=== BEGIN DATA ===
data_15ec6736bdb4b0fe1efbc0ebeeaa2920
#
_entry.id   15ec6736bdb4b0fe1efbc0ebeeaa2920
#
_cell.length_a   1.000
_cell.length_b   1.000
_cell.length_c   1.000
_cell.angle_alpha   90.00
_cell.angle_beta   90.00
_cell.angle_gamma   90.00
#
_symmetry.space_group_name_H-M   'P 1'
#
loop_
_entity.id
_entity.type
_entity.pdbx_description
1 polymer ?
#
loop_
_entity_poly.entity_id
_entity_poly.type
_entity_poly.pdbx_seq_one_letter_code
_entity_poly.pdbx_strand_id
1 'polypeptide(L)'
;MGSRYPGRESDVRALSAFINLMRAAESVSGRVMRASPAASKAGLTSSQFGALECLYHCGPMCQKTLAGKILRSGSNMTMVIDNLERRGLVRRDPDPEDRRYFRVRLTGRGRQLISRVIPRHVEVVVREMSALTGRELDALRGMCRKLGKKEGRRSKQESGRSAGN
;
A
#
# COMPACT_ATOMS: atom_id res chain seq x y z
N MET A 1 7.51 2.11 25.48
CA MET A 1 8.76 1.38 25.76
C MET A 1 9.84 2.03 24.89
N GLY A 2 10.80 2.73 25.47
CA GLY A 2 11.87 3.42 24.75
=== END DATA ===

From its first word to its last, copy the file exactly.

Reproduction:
data_15ec6736bdb4b0fe1efbc0ebeeaa2920
#
_entry.id   15ec6736bdb4b0fe1efbc0ebeeaa2920
#
_cell.length_a   1.000
_cell.length_b   1.000
_cell.length_c   1.000
_cell.angle_alpha   90.00
_cell.angle_beta   90.00
_cell.angle_gamma   90.00
#
_symmetry.space_group_name_H-M   'P 1'
#
loop_
_entity.id
_entity.type
_entity.pdbx_description
1 polymer ?
#
loop_
_entity_poly.entity_id
_entity_poly.type
_entity_poly.pdbx_seq_one_letter_code
_entity_poly.pdbx_strand_id
1 'polypeptide(L)'
;MGSRYPGRESDVRALSAFINLMRAAESVSGRVMRASPAASKAGLTSSQFGALECLYHCGPMCQKTLAGKILRSGSNMTMVIDNLERRGLVRRDPDPEDRRYFRVRLTGRGRQLISRVIPRHVEVVVREMSALTGRELDALRGMCRKLGKKEGRRSKQESGRSAGN
;
A
#
# COMPACT_ATOMS: atom_id res chain seq x y z
N MET A 1 7.51 2.11 25.48
CA MET A 1 8.76 1.38 25.76
C MET A 1 9.84 2.03 24.89
N GLY A 2 10.80 2.73 25.47
CA GLY A 2 11.87 3.42 24.75